Studying acoustical capacity and quality of verbal communication in occupied restaurants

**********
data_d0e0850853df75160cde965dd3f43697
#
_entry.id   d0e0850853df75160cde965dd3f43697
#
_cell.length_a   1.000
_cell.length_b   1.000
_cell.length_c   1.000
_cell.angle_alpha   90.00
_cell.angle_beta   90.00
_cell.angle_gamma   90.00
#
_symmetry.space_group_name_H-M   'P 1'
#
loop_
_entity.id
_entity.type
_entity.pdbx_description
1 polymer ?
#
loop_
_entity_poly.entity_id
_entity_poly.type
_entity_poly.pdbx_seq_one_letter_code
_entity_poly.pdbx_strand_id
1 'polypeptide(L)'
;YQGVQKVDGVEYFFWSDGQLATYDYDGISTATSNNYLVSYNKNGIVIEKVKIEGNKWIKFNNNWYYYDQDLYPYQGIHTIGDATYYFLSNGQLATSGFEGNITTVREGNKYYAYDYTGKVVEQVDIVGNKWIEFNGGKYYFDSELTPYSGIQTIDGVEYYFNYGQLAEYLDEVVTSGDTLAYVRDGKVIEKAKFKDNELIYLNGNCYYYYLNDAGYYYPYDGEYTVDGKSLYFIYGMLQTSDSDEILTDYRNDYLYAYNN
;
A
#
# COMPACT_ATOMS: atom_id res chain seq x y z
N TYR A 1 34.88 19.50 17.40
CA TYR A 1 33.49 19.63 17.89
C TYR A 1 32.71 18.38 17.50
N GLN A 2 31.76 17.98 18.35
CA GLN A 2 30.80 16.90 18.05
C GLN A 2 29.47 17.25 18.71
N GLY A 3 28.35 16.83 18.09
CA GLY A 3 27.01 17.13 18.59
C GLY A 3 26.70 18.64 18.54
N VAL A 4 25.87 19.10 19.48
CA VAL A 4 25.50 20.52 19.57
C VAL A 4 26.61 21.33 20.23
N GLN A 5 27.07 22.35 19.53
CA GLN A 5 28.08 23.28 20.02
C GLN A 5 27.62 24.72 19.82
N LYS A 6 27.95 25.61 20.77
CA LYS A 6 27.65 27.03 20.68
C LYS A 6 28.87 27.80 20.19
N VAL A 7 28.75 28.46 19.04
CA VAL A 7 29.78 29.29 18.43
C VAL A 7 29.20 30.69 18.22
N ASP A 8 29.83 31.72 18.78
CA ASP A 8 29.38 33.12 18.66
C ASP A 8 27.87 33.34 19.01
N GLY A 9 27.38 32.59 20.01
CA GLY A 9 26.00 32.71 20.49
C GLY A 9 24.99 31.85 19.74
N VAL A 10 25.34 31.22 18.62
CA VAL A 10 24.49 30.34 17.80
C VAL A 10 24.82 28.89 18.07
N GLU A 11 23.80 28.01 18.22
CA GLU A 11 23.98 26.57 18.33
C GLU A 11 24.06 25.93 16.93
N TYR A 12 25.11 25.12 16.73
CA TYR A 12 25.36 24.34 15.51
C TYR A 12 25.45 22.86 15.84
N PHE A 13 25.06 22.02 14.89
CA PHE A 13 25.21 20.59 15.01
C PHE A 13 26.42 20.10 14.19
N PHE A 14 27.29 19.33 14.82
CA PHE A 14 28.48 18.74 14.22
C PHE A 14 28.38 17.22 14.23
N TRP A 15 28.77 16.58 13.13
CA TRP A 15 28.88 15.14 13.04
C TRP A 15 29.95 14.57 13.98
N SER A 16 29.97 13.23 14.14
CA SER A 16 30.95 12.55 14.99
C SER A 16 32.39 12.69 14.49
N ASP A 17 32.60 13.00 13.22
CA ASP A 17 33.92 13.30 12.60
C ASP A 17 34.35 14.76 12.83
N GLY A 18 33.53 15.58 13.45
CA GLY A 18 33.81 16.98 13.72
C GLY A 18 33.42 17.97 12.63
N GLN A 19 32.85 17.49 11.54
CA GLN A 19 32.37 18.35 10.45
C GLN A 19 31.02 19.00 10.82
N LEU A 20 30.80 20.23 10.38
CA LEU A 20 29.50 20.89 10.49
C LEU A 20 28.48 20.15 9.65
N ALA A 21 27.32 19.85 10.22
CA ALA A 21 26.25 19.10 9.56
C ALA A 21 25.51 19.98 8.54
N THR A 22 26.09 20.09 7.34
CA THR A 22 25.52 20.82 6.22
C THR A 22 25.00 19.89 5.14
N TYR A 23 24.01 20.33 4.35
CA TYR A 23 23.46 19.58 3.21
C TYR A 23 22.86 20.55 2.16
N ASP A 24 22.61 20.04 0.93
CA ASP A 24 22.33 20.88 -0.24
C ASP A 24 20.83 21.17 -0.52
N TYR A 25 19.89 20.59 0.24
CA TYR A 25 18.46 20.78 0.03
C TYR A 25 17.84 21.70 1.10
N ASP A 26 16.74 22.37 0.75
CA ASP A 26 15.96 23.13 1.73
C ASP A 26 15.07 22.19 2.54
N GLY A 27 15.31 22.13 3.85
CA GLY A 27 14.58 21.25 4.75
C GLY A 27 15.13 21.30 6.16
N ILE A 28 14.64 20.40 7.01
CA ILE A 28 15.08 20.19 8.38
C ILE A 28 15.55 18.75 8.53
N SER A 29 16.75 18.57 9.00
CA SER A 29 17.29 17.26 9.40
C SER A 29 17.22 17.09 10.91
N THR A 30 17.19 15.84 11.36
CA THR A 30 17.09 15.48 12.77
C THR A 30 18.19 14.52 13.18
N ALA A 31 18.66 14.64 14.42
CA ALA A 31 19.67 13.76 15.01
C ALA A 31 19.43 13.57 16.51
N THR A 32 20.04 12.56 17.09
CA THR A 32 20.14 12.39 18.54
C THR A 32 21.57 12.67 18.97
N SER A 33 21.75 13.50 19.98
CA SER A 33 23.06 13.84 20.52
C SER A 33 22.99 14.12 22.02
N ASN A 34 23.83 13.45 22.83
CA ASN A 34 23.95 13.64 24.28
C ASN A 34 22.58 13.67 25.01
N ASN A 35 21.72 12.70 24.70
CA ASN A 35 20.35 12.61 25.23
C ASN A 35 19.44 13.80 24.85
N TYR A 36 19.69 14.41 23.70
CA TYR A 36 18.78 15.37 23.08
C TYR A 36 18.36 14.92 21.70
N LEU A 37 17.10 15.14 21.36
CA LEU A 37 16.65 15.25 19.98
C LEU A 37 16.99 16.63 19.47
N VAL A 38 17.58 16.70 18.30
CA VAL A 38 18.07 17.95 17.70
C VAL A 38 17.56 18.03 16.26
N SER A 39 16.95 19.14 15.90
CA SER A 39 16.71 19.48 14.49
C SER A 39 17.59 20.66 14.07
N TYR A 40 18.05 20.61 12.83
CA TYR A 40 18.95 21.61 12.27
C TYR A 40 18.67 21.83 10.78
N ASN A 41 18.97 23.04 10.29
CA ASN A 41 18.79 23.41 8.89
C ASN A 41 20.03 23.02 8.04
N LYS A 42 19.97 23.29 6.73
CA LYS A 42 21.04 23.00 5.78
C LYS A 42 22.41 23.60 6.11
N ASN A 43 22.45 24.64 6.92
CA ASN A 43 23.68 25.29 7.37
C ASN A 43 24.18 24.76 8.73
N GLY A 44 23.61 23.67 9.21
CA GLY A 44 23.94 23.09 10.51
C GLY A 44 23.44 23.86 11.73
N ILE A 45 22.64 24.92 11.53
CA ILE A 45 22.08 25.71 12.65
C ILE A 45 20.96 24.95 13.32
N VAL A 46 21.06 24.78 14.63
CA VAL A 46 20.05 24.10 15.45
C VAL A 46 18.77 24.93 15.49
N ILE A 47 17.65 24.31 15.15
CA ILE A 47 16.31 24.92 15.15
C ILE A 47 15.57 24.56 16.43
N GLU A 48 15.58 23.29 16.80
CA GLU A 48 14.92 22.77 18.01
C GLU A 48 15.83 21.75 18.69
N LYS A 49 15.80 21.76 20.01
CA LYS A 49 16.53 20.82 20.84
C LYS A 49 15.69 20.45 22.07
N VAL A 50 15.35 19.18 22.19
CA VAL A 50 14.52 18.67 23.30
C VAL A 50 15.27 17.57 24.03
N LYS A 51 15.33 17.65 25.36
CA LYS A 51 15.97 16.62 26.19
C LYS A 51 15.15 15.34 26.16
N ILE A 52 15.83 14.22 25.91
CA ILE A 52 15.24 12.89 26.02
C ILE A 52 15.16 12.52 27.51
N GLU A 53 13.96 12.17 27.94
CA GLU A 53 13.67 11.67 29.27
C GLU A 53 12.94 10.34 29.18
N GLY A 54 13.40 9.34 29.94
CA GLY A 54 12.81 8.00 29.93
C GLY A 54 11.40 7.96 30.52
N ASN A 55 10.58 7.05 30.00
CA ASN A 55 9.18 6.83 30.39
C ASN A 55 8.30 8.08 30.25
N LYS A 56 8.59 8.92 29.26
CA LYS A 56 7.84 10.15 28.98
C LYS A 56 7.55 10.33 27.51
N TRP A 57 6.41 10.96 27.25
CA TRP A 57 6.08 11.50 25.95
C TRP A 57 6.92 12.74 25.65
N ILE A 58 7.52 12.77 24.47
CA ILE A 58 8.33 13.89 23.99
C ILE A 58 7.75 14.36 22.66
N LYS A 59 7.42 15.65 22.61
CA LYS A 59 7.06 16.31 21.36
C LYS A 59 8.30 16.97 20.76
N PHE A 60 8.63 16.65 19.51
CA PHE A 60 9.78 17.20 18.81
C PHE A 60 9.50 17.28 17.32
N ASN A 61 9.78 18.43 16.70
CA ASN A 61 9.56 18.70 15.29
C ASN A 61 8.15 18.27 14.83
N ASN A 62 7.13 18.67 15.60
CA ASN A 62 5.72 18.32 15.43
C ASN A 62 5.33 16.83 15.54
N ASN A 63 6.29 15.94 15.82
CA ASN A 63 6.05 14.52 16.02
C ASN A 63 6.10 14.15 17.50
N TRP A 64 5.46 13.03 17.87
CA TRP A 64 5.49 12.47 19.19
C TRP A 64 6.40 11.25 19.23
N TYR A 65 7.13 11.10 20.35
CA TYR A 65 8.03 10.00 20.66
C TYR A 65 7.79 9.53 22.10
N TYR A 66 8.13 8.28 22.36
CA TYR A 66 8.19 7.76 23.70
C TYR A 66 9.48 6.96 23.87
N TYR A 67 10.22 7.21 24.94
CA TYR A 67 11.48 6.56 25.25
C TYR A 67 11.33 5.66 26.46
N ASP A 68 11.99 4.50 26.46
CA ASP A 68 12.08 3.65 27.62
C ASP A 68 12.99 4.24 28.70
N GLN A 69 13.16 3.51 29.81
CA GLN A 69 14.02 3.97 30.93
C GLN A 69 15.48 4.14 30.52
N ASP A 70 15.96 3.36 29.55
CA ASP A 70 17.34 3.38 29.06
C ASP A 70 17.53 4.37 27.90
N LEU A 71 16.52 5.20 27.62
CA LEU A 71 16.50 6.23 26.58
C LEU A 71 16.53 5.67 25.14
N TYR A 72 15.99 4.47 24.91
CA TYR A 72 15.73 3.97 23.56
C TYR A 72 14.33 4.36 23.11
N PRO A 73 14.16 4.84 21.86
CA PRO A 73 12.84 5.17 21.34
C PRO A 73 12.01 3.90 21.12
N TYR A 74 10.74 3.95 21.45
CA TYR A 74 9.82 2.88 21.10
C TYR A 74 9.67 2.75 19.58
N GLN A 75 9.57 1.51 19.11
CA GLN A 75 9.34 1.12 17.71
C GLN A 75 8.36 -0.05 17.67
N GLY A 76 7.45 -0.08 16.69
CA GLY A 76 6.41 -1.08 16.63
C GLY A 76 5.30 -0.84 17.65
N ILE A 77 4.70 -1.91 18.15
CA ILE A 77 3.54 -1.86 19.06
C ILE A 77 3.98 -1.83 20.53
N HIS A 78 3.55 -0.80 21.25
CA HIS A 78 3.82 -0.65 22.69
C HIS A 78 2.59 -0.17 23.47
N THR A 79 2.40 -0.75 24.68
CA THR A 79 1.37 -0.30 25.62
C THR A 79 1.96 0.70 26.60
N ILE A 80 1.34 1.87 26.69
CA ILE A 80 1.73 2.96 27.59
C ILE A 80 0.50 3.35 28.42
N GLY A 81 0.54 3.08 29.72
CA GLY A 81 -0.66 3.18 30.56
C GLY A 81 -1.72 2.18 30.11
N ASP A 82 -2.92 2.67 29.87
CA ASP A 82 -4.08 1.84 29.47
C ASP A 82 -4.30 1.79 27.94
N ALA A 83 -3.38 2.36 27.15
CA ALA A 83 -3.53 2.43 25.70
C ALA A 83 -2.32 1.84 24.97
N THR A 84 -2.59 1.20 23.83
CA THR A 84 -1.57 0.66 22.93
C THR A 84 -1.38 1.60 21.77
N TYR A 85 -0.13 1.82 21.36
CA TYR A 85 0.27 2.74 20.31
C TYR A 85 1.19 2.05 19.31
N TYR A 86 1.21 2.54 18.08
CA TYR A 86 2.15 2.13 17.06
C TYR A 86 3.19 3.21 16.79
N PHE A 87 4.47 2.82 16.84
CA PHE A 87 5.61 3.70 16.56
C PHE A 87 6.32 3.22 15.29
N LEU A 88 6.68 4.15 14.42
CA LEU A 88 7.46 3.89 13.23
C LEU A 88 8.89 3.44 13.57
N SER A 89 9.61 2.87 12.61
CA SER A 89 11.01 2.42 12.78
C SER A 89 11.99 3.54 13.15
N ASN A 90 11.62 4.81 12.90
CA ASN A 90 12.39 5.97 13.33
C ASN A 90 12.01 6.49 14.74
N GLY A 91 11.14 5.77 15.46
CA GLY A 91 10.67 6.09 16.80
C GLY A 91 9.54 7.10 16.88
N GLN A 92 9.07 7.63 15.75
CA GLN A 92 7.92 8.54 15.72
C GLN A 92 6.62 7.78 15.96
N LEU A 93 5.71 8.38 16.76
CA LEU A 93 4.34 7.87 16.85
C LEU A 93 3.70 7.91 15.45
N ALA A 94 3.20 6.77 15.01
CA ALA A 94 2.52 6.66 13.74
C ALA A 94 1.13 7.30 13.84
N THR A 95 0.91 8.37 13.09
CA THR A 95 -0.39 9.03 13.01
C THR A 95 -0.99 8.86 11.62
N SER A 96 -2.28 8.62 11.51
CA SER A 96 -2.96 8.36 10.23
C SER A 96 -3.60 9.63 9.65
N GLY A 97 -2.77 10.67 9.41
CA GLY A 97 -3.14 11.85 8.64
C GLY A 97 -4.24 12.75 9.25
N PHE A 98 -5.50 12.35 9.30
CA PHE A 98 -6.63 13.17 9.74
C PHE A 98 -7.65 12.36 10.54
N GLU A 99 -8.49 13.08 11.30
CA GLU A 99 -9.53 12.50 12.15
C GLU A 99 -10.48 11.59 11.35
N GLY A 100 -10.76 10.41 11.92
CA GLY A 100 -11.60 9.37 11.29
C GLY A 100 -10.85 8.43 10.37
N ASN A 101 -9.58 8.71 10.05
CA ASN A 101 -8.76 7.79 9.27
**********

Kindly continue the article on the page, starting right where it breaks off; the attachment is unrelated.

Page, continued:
Sound level data and occupancy data has been logged in five restaurants by the research team at the University of Nebraska – Lincoln. Sound levels and Occupancy at 10 second intervals were documented over time periods of two to four hours during active business hours. Noise levels were logged with dosimeters distributed throughout each restaurant, and occupancy was obtained from images recorded by infrared cameras. Previous analyses of this data have focused on average sound levels and statistical metrics, such as L10 and L90 values. This presentation focuses on each restaurant’s Acoustical Capacity and Quality of Verbal Communication, as introduced by Rindel (2012). Acoustical Capacity is a metric describing the maximum number of persons for reasonable communication in a space, calculated from the unoccupied reverberation time and the volume of the space. Quality of Verbal Communication is a metric describing the ease with which persons in the space can communicate at a singular point in time, depending on the reverberation time, the volume of the space, and the number of occupants in the space.